In Rowtree Ventures Ltd v Oak Property Partners Ltd the High Court declined to exercise discretion on making administration orders in respect of two companies that were unable to pay their debts and where the statutory purpose was likely to be achieved.(1) Interestingly, the court appears to have exercised a degree of independent commercial judgement in determining whether to engage an insolvency process.
The applications involved two companies that claimed to be the owners of hotels. The companies were actually the freehold owners of the hotels with a business model of selling off individual rooms and common parts on long leases – they were not hotel operators, but quasi-property developers. The leases entitled the lease holders to repurchase the lease from the relevant company in certain circumstances. The administration applications were made on behalf of those who had acquired the leases.
The applicants sought the appointment of administrators. The leases were purchased with what the court described as "extravagant promises of a guaranteed return which appear to have been no more than optimistic and possibly reckless or wantonly misleading". While this issue was not considered further, the court accepted that the applicants were prospective creditors of the companies and had standing to apply for administrators under the relevant provisions of Schedule B1 of the Insolvency Act.
Paragraph 11 of Schedule B1 of the Insolvency Act provides that the court may make an administration order in relation to a company only if:
- the company is or is likely to become unable to pay its debts; and
- the administration order is reasonably likely to achieve the purpose of administration.
The court first must be satisfied on a balance of probabilities that the company is or is likely to become unable to pay its debts.(2) The court must also be satisfied that the administration order is reasonably likely to achieve the purpose of the administration. The 'purpose of the administration' is found in Paragraph 3(1) of Schedule B1 of the Insolvency Act, which requires an administrator to perform his or her functions with the objective of:
- rescuing the company as a going concern;
- achieving a better result for the company's creditors as a whole than would be likely if the company were wound up (without first being in administration); or
- realising property in order to make a distribution to one or more secured or preferential creditors.
It is not necessary to establish which particular purpose is to be satisfied, but the court needs to be convinced that there is a realistic chance that one of the alternatives can be achieved.
The parties accepted that either balance-sheet insolvency or cash-flow insolvency would suffice for the purposes of establishing that the companies were unable to pay their debts. The respondents put forward evidence in the form of projections to demonstrate that the companies had a likelihood (or at least a realistic possibility) of survival.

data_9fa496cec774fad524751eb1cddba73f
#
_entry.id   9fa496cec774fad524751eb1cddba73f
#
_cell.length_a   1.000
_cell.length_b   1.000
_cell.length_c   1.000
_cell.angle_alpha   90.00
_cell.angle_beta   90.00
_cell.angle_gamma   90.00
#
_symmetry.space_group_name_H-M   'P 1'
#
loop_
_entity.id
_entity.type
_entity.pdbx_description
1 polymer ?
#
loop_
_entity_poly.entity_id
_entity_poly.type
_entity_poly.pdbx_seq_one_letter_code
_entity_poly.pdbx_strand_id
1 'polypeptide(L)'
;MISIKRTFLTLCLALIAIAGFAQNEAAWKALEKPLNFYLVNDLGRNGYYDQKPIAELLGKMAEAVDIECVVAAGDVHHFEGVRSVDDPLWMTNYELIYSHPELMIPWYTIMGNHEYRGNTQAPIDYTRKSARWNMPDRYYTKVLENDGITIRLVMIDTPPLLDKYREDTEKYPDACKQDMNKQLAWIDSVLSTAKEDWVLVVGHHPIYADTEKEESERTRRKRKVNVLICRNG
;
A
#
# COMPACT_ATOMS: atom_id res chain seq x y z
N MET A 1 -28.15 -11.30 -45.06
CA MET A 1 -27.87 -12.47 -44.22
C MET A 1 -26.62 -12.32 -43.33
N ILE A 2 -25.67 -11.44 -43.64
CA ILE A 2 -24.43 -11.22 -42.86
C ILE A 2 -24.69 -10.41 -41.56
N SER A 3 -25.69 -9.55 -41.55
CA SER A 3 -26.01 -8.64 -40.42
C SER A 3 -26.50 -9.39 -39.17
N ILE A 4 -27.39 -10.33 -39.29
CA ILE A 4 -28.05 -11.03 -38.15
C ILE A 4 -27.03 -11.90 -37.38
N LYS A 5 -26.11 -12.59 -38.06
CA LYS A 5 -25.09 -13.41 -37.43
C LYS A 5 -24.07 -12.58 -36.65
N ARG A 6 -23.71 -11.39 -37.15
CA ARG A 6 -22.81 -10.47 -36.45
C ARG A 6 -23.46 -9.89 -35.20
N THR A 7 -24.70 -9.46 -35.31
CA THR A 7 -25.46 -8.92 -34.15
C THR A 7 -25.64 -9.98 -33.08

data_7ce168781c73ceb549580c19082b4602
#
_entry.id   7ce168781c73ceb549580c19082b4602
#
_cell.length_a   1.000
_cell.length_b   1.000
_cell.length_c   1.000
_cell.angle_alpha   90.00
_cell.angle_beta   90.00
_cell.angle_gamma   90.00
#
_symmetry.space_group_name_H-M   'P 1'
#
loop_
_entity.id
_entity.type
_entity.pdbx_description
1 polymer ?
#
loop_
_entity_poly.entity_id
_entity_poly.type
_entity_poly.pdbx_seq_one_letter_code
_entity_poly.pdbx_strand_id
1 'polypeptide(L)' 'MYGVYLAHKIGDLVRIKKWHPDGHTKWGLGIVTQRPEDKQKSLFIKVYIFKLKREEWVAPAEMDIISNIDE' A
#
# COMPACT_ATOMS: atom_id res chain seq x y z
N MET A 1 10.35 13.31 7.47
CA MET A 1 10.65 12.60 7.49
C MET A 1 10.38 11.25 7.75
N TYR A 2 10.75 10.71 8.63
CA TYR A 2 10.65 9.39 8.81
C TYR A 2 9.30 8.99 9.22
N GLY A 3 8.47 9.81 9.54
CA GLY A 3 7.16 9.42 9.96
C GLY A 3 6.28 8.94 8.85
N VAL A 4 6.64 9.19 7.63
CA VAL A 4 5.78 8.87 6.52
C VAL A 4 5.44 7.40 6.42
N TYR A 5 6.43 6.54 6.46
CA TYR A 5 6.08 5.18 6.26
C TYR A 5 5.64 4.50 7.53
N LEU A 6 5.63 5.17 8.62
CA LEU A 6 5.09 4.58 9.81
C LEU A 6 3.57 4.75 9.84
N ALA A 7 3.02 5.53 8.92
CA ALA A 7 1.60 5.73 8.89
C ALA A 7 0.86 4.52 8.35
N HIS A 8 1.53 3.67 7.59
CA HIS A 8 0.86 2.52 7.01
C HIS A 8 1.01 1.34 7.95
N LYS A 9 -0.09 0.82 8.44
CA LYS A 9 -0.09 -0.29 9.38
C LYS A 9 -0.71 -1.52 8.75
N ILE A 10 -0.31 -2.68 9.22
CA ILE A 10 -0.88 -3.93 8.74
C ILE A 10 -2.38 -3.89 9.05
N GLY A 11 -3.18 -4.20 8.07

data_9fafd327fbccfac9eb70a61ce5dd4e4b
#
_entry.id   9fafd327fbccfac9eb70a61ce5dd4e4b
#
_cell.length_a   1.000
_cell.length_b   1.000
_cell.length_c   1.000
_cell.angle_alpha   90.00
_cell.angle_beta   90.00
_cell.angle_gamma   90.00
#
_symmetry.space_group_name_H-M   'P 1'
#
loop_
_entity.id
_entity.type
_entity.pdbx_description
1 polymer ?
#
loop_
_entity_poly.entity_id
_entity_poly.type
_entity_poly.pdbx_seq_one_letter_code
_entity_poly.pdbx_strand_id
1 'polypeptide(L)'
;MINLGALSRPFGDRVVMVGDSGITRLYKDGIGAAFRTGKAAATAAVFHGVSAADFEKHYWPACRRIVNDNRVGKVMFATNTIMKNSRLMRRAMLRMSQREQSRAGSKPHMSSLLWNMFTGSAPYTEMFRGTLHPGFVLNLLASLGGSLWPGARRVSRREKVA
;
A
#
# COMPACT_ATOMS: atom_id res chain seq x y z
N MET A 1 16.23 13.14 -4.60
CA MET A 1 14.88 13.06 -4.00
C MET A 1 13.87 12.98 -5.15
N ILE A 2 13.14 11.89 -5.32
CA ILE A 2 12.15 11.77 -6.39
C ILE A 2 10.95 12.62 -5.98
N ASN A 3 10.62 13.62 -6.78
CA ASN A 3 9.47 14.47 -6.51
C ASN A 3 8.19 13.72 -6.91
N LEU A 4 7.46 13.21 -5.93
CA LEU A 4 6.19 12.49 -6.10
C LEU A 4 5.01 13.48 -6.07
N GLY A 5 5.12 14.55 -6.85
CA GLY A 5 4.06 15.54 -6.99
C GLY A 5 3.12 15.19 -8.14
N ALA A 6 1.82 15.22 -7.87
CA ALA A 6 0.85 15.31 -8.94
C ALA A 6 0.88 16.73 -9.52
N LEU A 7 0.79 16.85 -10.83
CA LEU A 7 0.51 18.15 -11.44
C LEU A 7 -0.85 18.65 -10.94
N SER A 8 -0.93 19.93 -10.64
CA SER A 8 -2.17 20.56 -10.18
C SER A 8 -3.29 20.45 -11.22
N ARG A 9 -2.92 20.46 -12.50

However, the court considered the evidence and based on the facts – and with a degree of scepticism regarding the evidence – considered that each of the companies was either unable to pay its debts or likely to become unable to pay its debts: one company by virtue of the cash-flow test and the other by virtue of the balance-sheet test.
There was disagreement between the parties as to the purpose likely to be achieved. It was accepted by counsel for the applicants that the likely purpose was for no reason other than the avoidance of statutory fees in a winding up. That assumed there would be realisations – a proposition disputed by counsel for the respondents, who suggested that an administrator would have nothing to do as all of the units were leased and the 'hotels' were externally managed.
The court also considered the background to the application and the (as yet unproven) feeling of unsavoury matters concerning potential timeshare fraud.
The court held that while in both of the companies' cases the pre-conditions for making administration orders were satisfied, it would not be exercising its discretion in favour of doing so. The court asserted that while an administration process may be better than a winding-up, the option of remaining outside of an administration process and granting an opportunity to turn the companies around may ultimately have better prospects for the companies' creditors as a whole.
The court considered the applicants' concerns regarding the possibility of inappropriate dealings and commented that it may not have reached its decision to not exercise the discretion had there been firm evidence – as opposed to merely a suspicion – of past fraud and if those in control of the companies either had previously misappropriated assets or were likely to do so in the period before a formal insolvency process.
For further information on this topic please contact Louise Verrill, Joe Speakman or Mark Beardsworth at Brown Rudnick LLP by telephone (+44 20 7851 6000) or email (email@example.com, firstname.lastname@example.org? or email@example.com). The Brown Rudnick LLP website can be accessed at www.brownrudnick.com.
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